Publisher: Lion Hudson
Published: 15th July 2016
Pages: 338 Pages
The good news for Faith is that she has met Perry. He’s rich, gorgeous and has vowed to leave his playboy ways behind forever and marry her.
The bad news is that Perry’s mother is planning Faith’s nightmare wedding, including the dress from hell. While dreaming about her ideal ceremony, Faith goes to her mother’s church – and ends up joining the choir! Here she meets a man who makes her feel safe, perhaps even safe enough to share the dark secrets that are catching up with her. Secrets she’s not even confided in her fiance, despite the fact that danger is closing in…
Thank you to Lion Hudson for sending me a copy of The Name I Call Myself to read and review. Today, is also my stop on the #TheNameICallMyself blog tour!
Faith is due to get married to eligible bachelor Perry Upperton, or Peregrine as he’s affectionately known, but is Faith up to the challenge? She has his mother Larissa to contend with and Larissa is taking no prisoners. Let’s just say that Larissa is the mother-in-law from hell. She doesn’t let Faith. or even Perry, make the decisions for their own wedding and basically tells them it’s her way or no way. I know it’s awfully difficult to try and say no to someone, but god, I would to Larissa. I’m in the process of planning a wedding and if someone told me I couldn’t have what I wanted, I think I would bite a few heads off. Tom and I are great at choosing things together and that’s fine, but when it’s other people trying to tell you what to have, that’s when it gets complicated. Larissa certainly does it to try and cause friction between Faith and Perry and I think it’s because Faith isn’t like the rest of them. Faith doesn’t come from money and is quite content with the simple ways – they say opposites attract, but Faith and Perry are far from the perfect couple.
YES, YES; YES, I absolutely loved how independent Faith was and she definitely didn’t need no man to make her complete. Yes, she bowed to Larissa’s demands, but I think that’s different, she was still independent.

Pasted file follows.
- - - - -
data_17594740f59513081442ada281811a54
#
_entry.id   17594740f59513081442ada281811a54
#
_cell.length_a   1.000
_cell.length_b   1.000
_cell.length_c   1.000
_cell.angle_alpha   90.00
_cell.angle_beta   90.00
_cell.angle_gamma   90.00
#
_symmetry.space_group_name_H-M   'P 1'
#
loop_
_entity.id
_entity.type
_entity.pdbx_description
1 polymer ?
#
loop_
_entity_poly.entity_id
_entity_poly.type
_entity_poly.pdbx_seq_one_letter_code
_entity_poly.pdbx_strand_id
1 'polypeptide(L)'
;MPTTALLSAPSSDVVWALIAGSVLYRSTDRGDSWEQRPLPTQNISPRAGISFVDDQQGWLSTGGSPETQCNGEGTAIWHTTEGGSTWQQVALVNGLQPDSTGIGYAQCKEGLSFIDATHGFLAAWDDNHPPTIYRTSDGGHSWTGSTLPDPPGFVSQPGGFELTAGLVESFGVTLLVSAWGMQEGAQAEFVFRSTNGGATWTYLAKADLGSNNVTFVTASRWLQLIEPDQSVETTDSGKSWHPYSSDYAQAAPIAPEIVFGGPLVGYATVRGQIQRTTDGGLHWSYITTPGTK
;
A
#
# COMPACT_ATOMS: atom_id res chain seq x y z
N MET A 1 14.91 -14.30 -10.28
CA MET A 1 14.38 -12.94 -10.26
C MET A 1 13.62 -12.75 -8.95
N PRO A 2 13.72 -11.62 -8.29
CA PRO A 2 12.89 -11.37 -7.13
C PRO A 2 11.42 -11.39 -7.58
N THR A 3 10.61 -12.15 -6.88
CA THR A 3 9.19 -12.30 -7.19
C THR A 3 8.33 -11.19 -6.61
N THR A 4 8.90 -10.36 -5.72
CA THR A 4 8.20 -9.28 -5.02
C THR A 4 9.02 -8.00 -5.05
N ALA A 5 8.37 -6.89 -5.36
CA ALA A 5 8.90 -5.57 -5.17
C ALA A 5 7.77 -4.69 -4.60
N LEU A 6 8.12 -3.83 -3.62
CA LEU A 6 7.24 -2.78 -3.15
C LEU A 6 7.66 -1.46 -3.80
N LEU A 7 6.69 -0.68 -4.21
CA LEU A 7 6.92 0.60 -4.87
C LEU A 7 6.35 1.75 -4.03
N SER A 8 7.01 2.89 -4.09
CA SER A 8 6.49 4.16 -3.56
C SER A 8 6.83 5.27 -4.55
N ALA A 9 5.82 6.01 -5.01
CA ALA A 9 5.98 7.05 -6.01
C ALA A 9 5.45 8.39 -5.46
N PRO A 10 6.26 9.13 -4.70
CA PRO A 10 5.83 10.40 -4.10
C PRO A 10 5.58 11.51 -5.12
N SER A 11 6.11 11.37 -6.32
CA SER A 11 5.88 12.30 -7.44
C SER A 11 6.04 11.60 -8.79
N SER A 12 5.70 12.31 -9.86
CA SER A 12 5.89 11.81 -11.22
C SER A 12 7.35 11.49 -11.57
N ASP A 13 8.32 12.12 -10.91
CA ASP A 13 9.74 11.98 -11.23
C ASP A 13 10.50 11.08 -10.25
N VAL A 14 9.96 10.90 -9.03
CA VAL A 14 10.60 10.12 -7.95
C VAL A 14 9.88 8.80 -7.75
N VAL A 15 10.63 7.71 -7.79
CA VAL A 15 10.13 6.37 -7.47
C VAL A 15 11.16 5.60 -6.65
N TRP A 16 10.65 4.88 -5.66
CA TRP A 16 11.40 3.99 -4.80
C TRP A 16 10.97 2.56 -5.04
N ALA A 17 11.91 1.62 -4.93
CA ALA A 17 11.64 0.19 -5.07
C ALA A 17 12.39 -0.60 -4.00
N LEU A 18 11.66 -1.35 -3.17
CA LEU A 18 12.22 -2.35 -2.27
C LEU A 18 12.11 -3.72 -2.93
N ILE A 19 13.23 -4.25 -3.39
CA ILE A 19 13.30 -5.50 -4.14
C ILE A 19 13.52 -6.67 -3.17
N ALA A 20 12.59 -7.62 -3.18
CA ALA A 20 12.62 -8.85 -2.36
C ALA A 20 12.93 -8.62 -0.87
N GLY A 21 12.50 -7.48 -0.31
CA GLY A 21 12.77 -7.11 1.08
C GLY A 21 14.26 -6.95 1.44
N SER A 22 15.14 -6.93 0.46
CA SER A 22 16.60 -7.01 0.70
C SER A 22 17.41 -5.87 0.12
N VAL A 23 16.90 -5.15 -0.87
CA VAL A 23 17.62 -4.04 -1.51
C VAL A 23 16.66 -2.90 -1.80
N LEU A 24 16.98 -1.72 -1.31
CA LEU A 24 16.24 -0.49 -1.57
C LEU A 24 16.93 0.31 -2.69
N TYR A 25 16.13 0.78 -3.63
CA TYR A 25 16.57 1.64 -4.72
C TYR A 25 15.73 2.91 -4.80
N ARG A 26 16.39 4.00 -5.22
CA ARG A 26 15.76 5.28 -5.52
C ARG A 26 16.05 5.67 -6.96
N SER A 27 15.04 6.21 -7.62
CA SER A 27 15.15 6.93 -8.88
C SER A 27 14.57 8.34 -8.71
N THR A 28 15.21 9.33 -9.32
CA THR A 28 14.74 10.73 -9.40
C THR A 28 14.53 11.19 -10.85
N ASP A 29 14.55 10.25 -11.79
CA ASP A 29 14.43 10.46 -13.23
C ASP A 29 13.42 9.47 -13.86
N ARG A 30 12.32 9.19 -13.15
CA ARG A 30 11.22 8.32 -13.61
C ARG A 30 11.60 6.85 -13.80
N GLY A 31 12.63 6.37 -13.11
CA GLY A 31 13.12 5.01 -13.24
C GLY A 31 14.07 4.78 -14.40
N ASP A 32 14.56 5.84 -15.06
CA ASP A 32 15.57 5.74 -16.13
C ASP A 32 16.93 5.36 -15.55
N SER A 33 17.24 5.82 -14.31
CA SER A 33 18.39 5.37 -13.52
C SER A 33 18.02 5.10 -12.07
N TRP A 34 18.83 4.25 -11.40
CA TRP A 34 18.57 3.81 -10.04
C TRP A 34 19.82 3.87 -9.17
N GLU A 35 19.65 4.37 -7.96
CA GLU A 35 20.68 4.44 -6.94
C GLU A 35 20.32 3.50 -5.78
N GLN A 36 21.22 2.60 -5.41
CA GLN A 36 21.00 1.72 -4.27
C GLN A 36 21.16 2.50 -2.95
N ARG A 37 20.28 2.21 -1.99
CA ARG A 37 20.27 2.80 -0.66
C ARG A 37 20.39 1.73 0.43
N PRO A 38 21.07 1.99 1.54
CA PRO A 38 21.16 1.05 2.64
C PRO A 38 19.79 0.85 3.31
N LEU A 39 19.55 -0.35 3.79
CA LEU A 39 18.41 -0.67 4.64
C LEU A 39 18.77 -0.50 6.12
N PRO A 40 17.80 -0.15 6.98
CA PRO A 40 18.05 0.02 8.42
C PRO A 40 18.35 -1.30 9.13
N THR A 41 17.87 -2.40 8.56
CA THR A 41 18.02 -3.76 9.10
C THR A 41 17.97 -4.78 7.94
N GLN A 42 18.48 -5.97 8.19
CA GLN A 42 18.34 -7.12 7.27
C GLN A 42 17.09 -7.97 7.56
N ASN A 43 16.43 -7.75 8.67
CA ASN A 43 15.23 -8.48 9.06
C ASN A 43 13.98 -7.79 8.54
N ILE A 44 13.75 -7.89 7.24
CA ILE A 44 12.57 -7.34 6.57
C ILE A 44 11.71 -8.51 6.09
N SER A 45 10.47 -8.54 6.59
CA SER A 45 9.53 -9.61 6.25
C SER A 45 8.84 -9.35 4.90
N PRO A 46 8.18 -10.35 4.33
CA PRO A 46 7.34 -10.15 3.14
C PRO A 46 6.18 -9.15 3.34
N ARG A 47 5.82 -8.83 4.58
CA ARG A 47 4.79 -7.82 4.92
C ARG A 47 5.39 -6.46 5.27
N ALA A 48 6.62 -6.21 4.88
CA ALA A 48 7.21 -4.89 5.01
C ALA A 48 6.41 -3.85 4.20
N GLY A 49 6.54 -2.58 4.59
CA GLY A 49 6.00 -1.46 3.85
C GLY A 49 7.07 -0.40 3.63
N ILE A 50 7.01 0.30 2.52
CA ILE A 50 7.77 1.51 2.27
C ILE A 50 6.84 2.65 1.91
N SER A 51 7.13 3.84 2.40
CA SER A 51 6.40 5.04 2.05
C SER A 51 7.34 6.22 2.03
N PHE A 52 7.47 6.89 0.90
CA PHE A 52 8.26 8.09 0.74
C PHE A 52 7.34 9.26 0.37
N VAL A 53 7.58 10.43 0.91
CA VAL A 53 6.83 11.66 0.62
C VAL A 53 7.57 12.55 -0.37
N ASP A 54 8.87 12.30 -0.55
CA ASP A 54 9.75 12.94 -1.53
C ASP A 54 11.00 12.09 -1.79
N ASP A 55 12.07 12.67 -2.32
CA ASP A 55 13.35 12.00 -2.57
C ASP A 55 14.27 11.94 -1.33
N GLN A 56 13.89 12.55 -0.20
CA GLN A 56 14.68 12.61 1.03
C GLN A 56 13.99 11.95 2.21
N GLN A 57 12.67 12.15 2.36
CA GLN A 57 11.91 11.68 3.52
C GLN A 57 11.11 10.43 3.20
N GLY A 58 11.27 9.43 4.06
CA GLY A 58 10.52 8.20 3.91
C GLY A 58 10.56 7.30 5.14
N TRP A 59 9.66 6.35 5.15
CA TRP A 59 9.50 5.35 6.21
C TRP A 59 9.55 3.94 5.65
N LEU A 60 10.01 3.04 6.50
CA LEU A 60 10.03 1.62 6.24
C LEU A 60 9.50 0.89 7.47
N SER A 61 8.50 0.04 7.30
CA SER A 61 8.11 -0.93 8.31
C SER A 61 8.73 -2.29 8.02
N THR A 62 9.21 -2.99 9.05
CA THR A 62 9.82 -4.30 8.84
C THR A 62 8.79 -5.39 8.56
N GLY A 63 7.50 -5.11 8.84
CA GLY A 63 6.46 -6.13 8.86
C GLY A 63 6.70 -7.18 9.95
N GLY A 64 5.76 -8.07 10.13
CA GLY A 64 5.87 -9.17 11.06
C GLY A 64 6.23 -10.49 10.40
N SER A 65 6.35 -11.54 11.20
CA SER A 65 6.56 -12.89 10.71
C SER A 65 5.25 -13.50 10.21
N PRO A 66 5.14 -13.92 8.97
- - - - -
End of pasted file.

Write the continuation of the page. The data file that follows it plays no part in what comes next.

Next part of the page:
I will guiltily admit that when I read a blurb and notice that the female lead has a strong man by her side, I sigh. I don’t understand why (some) authors always make the female character weak and reliant on a man for money, or happiness. Beth on the other hand made me smile and as described at the beginning I shouted, yes, yes; yes when I started reading. Even with Perry being a fountain of fortune, Faith still worked hard to pay her own bills and have her own home. Perry is incredibly rich, so she definitely didn’t need to work, he even happily wanted to give her money, but she declined. Why fix something if it isn’t broken? You don’t fall in love with someone for their money, you fall in love with them for who they are and that’s definitely how Faith behaved.
The Name I Call Myself is perfectly balanced between Faith’s happiness and suffering. You learn that her past isn’t the most forgiving and she’s consistently trying to hide from people and things. She finds solace in the church choir group, especially choir master Hester, who tries to instill confidence in her singers by embarking on team building exercises. What a great thing to read, women actually being comfortable in their own skin and embracing who they are!